Pear Tree Miniatures


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St.Fagan's Museum of Welsh Life.

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Click on any of the pictures for a larger image.

Nant Wallter Cottage

Nant Wallter Cottage was built in 1770 in Carmarthenshire. In the backward rural wilds, the cottage was as primitive as one built 200 years earlier

Half the cottage has open rafters and a cottage-sized open hearth, providing the living, working and cooking space


Spoon Rack.
Furniture is primitive. Welsh houses often had racks, usually fretted and polished, to hold wooden spoons. This one is much simpler.


Storage was the simplest possible although, in this case, well made


Spinning wheel.
Wales was famous for its hard-wearing woollen tweed and flannel and spinning on a basic great wheel was a cottage industry

A loft at one end of the cottage allowed part to be partitioned off to provide more private sleeping space. A partition wall was provided by white-washed wattle.

Beds could provide posts and rails to support curtains without being at all grand or elaborate. This is as simple as they come


The loft with extra sleeping and storage space was reached by a simple ladder


Llainfadyn Cottage

Llainfadyn Cottage was a one roomed cottage built of boulders in Snowdonia. It was inhabited with a family of 12 in the 20th Century


Box Bed.
Two such beds, placed back to back at one end provided tiny bedrooms.


The box beds support a half loft which provided extra sleeping space inc luding, here, a cradle.


A fine North Wales Dresser stands against the partition wall created by the box beds

At the other end of the cottage is the usual open hearth for cooking

Storage for china and cooking implements.


Plain but well made and cared for, a table, ventilated food cupboard and long-case clock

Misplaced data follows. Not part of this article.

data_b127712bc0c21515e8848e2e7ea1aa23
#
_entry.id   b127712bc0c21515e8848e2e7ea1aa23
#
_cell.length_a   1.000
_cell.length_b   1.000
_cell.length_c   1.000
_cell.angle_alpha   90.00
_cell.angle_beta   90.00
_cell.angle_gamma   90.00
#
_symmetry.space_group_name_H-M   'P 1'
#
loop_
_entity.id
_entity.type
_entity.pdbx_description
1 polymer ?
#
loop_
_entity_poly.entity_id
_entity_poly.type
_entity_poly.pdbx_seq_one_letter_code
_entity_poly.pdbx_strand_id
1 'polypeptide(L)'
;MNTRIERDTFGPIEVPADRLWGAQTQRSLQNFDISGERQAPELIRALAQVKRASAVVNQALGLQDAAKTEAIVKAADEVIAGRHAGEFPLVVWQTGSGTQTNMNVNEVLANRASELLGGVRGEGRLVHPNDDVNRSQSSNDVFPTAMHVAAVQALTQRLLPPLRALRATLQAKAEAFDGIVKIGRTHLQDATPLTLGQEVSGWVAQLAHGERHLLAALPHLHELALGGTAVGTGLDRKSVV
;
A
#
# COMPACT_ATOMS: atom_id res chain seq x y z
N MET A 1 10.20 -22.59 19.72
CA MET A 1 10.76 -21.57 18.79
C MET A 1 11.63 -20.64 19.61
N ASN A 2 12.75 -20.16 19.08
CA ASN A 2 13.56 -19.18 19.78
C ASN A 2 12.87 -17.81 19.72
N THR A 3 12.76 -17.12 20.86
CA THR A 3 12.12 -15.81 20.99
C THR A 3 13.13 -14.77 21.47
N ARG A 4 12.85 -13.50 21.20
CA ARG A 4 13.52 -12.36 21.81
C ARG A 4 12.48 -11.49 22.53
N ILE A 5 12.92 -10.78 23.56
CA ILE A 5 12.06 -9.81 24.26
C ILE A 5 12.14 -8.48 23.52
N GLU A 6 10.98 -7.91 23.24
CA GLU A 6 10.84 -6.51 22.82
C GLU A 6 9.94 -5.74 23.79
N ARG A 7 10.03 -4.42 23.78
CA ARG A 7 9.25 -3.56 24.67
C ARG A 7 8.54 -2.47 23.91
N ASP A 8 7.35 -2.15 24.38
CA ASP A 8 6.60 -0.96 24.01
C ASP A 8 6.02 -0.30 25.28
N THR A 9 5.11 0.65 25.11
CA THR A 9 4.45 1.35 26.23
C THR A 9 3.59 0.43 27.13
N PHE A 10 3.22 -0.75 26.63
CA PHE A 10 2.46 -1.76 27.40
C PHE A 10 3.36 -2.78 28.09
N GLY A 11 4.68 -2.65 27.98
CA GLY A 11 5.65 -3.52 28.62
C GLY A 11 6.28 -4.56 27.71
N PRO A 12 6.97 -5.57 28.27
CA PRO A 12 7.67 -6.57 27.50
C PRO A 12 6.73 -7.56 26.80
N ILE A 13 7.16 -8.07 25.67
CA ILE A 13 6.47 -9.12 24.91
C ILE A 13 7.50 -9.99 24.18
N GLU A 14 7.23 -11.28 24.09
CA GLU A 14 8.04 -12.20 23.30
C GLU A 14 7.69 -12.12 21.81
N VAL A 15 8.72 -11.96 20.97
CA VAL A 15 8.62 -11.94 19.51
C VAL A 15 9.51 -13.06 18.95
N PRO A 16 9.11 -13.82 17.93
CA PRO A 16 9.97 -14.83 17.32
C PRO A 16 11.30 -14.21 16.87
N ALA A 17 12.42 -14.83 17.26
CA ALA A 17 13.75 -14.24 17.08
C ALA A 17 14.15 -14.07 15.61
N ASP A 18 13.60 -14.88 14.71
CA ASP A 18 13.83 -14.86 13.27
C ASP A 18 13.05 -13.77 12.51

Abernodwydd Farmhouse


Abernodwydd was built in the late 17th century. Houses in the western highlands were built of readily available stone and slate. In the east, as with this from Montgomeryshire, timber framing and thatch was more usual


In this case the "inglenook" has plank panelled sides rather than stone

Detailed fretwork and carving on the frame show that the table was important and prized, whereas the bench is plain and primitive

Some carving gives the coffer a little elegance but it is simply constructed of 6 boards.


Chests and coffers of all shapes and sized were the commonest form of storage. Later examples usually have fine but plain panelling. The rather clumsy design on the upper chest is typical of Welsh carving.


A more substantial storage unit, with simple frieze carving and plain panels.


Cwpwrdd Deuddarn.
The two-tier press cupboard common in Wales, with two chairs. The one on the left is a plain frame chair common in the 16th and 17th centuries. The one on the right is late 17th century.


As a farmhouse, Abernodwydd had its own dairy, with cheese press, butter churn and cool slate table

Tester bed.
Attempts have been made to give this bed some grandeur, although the carving is primitive.

Tester Bed.
A less convincing attempt has been made with this one. The posts have ideas of imitating turning, but they appear to have been hacked into shape with an axe


The carving on the headboard is as primitive, with randomly placed cartwheels and a cheery image of Death

Ysgol Meister (School house)

The School house, from Lampeter in Mid-Wales, was built in the 19th century when schooling became compulsory and remained in use into the 20th century. One classroom was sufficient for all the pupils


Desk and high chair.
Probably used by the older pupils who helped to teach the younger ones


Forms and tables
For the young ones.


Display cupboard.
For books and nature study

A seat near it would have been the favourite place in winter

 Teaching Aids
pre PCs and Windows, a chalk board and abacus


The teacher's desk was slightly grander than the pupils'.

Grateful thanks to Carolyn Cassady for the photographs
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